Fast heat conduction with CryoGridLite

This example is very similar to Example 1 but uses the fast implicit CryoGridLite solver of Langer et al. 2023.

Make sure to explicitly import the LiteImplicit submodule which has the relevant solver types.

using CryoGrid
using CryoGrid.LiteImplicit

Load forcings and build stratigraphy like before.

forcings = loadforcings(CryoGrid.Presets.Forcings.Samoylov_ERA_MkL3_CCSM4_long_term);
soilprofile = SoilProfile(
    0.0u"m" => MineralOrganic(por=0.80,sat=1.0,org=0.75),
    0.1u"m" => MineralOrganic(por=0.80,sat=1.0,org=0.25),
    0.4u"m" => MineralOrganic(por=0.55,sat=1.0,org=0.25),
    3.0u"m" => MineralOrganic(por=0.50,sat=1.0,org=0.0),
    10.0u"m" => MineralOrganic(por=0.30,sat=1.0,org=0.0),
z_top = -2.0u"m"
z_bot = 1000.0u"m"
upperbc = TemperatureBC(forcings.Tair, NFactor())
ssinit = ThermalSteadyStateInit(T0=-15.0u"°C")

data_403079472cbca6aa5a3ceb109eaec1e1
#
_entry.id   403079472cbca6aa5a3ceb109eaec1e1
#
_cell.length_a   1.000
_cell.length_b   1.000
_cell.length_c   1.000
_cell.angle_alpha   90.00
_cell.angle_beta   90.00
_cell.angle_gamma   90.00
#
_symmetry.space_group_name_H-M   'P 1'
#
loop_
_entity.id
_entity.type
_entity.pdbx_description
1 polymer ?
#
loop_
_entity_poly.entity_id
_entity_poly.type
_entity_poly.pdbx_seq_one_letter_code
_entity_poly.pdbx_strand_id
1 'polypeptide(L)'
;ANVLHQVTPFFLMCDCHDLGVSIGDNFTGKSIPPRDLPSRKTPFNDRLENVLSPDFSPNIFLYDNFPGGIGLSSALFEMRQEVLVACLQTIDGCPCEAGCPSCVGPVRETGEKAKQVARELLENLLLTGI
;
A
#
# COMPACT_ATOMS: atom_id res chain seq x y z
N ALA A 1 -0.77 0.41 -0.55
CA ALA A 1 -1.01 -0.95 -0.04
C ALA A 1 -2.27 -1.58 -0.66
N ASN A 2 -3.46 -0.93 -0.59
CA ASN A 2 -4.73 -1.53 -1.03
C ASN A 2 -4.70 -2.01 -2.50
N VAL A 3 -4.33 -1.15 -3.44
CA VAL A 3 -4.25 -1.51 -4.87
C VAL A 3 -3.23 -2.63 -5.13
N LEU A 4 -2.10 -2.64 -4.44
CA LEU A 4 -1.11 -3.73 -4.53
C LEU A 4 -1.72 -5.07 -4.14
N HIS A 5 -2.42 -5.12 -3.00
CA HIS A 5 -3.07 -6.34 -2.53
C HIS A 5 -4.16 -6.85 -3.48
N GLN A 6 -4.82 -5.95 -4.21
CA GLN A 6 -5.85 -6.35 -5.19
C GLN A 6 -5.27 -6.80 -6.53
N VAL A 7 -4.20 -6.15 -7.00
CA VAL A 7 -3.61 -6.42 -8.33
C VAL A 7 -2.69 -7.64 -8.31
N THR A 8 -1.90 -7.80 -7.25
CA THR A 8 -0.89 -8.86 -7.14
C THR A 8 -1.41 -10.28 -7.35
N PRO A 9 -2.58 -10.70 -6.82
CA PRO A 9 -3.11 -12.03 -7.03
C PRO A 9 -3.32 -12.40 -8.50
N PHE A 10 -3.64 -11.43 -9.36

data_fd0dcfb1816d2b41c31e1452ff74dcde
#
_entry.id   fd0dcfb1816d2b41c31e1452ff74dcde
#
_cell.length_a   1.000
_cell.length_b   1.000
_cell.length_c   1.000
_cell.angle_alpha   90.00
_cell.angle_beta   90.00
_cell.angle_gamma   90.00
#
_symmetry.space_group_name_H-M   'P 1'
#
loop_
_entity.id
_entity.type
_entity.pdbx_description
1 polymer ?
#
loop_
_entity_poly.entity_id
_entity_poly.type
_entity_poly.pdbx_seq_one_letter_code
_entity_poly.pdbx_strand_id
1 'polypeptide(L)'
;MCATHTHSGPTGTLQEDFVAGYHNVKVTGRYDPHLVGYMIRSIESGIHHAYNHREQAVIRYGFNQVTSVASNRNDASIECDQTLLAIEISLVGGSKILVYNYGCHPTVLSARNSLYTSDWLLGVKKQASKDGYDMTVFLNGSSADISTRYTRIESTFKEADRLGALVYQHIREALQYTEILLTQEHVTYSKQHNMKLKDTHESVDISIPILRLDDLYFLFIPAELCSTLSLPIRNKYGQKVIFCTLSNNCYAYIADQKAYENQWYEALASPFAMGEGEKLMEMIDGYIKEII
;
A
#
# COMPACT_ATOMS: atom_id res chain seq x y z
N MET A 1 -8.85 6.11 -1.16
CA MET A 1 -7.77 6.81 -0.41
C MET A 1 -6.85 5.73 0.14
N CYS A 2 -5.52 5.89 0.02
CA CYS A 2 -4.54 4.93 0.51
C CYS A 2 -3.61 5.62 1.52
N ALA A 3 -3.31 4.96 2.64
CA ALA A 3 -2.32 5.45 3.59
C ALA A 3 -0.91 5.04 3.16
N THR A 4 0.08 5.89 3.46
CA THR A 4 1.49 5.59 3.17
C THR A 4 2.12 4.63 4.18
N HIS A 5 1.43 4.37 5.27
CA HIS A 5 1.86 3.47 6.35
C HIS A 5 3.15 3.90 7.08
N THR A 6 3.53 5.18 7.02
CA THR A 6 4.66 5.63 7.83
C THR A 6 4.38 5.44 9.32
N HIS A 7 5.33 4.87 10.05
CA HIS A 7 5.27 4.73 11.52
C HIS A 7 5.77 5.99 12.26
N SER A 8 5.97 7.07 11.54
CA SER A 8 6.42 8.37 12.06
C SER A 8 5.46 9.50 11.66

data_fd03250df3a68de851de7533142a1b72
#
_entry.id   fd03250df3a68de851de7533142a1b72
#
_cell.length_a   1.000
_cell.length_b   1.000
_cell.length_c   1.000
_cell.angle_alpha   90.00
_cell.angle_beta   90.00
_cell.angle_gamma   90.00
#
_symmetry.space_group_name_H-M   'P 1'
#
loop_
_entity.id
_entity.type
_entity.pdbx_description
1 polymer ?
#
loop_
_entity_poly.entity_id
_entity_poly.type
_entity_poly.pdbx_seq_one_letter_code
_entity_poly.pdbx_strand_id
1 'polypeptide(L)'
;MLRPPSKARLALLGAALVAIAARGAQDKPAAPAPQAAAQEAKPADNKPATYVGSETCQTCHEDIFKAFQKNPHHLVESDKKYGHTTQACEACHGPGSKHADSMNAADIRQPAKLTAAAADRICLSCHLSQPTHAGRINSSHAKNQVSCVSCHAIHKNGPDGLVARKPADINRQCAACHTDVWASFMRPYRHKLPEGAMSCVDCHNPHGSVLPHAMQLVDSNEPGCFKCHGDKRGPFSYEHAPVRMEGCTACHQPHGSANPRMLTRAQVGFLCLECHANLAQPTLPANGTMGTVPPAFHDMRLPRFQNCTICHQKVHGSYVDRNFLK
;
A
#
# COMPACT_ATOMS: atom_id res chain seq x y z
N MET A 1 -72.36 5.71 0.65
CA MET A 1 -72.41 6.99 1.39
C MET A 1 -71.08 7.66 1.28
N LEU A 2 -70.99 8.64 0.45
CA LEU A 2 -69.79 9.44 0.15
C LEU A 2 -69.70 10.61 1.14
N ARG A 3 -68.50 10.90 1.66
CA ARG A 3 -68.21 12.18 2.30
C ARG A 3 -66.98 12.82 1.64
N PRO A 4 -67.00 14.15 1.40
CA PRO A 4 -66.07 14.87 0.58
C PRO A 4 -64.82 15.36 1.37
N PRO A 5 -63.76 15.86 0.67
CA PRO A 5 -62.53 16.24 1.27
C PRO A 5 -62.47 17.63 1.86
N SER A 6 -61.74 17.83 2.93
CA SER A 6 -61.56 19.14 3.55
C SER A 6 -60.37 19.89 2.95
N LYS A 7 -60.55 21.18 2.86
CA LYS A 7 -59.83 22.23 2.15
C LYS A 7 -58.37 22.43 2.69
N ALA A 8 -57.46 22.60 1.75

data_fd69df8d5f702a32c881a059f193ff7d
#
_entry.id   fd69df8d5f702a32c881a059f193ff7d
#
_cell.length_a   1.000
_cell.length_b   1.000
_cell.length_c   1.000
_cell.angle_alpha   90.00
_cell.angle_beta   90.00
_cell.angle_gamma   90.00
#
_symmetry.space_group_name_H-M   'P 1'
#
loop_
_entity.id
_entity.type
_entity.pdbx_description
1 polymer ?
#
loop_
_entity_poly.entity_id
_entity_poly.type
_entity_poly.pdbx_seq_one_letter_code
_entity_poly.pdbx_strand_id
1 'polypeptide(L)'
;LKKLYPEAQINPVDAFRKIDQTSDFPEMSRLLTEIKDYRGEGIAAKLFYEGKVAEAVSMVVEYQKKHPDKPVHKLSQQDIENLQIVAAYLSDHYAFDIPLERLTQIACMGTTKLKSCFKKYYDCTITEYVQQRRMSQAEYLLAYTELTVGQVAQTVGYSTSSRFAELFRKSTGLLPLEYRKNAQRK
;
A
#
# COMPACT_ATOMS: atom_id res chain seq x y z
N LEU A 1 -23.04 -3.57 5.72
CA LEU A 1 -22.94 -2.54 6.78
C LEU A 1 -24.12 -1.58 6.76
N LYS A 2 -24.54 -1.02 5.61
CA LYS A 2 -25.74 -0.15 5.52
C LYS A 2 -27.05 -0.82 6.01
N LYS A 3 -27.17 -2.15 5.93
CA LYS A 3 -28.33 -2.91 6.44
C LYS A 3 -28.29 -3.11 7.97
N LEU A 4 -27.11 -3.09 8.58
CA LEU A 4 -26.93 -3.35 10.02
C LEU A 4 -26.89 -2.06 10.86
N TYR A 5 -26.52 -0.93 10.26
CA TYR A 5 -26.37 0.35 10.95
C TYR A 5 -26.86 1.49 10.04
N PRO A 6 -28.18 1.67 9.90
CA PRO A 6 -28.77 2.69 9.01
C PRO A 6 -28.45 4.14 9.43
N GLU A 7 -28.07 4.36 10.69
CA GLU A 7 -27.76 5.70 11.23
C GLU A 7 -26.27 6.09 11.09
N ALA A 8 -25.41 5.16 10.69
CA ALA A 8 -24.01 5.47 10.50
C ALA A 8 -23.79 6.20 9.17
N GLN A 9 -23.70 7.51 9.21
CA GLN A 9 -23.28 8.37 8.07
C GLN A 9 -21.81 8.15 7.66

heatop = Heat.EnthalpyImplicit()
freezecurve = FreeWater()
heat = HeatBalance(heatop; freezecurve)
soil_layers = map(para -> Ground(para; heat), soilprofile)
strat = Stratigraphy(
    z_top => Top(upperbc),
    z_bot => Bottom(GeothermalHeatFlux(0.053u"W/m^2"))
modelgrid = CryoGrid.Presets.DefaultGrid_2cm
tile = Tile(strat, modelgrid, ssinit);

Since the solver can take daily timesteps, we can easily specify longer simulation time spans at minimal cost. Here we specify a time span of 20 years.

tspan = (DateTime(2000,1,1), DateTime(2020,1,1))
u0, du0 = initialcondition!(tile, tspan);
prob = CryoGridProblem(tile, u0, tspan, saveat=24*3600.0, savevars=(:T,))
sol = @time solve(prob, LiteImplicitEuler(), dt=24*3600.0)
out = CryoGridOutput(sol)

Plot the results!

import Plots
zs = [5,10,15,20,25,30,40,50,100,500,1000,5000]u"cm"
cg = Plots.cgrad(:copper,rev=true);
Plots.plot(out.T[Z(Near(zs))], color=cg[LinRange(0.0,1.0,length(zs))]', ylabel="Temperature", title="", leg=false, dpi=150)

CryoGridLite can also be embedded into integrators from OrdinaryDiffEq.jl via the NLCGLite nonlinear solver interface. Note that these sovers generally will not be faster (in execution time) but may be more stable in some cases. Adaptive timestepping can be employed by removing the adaptive=false argument.

using OrdinaryDiffEq
sol2 = @time solve(prob, ImplicitEuler(nlsolve=NLCGLite()), adaptive=false, dt=24*3600.0, saveat=24*3600);
nothing #hide

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